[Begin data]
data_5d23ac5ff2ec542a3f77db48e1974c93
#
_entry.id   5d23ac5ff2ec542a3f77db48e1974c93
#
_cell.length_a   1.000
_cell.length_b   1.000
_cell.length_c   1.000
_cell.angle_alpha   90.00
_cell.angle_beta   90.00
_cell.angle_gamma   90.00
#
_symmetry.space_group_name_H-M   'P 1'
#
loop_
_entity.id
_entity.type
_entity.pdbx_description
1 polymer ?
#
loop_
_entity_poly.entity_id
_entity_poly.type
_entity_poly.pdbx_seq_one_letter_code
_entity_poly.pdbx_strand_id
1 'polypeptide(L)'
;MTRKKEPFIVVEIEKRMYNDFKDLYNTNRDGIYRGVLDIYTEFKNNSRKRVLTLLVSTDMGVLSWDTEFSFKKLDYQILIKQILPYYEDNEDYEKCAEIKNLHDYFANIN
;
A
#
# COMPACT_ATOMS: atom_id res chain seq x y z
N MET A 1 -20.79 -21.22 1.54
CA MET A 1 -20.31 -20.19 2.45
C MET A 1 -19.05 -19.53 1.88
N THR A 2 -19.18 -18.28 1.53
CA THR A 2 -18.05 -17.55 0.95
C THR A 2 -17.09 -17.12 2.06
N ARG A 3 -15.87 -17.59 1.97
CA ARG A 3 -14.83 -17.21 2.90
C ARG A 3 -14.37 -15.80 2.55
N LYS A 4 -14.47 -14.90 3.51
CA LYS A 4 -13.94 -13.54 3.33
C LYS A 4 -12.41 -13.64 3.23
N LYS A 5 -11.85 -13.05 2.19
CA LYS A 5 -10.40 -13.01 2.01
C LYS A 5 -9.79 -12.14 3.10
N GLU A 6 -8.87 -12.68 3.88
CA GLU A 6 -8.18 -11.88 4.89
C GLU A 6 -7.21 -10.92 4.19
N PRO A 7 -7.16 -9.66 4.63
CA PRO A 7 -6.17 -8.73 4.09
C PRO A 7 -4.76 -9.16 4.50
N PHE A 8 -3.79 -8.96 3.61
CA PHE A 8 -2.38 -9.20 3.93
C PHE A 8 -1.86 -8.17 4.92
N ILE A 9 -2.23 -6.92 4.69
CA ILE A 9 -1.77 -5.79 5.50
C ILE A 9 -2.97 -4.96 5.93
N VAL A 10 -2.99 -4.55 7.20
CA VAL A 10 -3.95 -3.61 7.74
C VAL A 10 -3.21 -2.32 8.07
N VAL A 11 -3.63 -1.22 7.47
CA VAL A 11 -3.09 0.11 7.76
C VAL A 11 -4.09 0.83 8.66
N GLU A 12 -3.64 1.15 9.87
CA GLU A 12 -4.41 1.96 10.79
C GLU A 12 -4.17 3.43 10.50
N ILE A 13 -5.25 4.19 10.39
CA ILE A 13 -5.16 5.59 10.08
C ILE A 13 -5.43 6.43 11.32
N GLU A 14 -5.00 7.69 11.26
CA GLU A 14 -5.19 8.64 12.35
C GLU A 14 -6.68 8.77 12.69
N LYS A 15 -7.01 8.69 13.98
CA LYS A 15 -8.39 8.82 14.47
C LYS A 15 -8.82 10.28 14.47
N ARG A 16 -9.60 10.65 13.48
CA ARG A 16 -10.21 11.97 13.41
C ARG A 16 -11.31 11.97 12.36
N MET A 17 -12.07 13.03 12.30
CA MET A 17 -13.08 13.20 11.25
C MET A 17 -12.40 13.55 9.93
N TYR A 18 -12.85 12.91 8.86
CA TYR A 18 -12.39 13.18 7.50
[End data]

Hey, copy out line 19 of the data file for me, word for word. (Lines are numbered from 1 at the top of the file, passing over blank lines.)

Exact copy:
#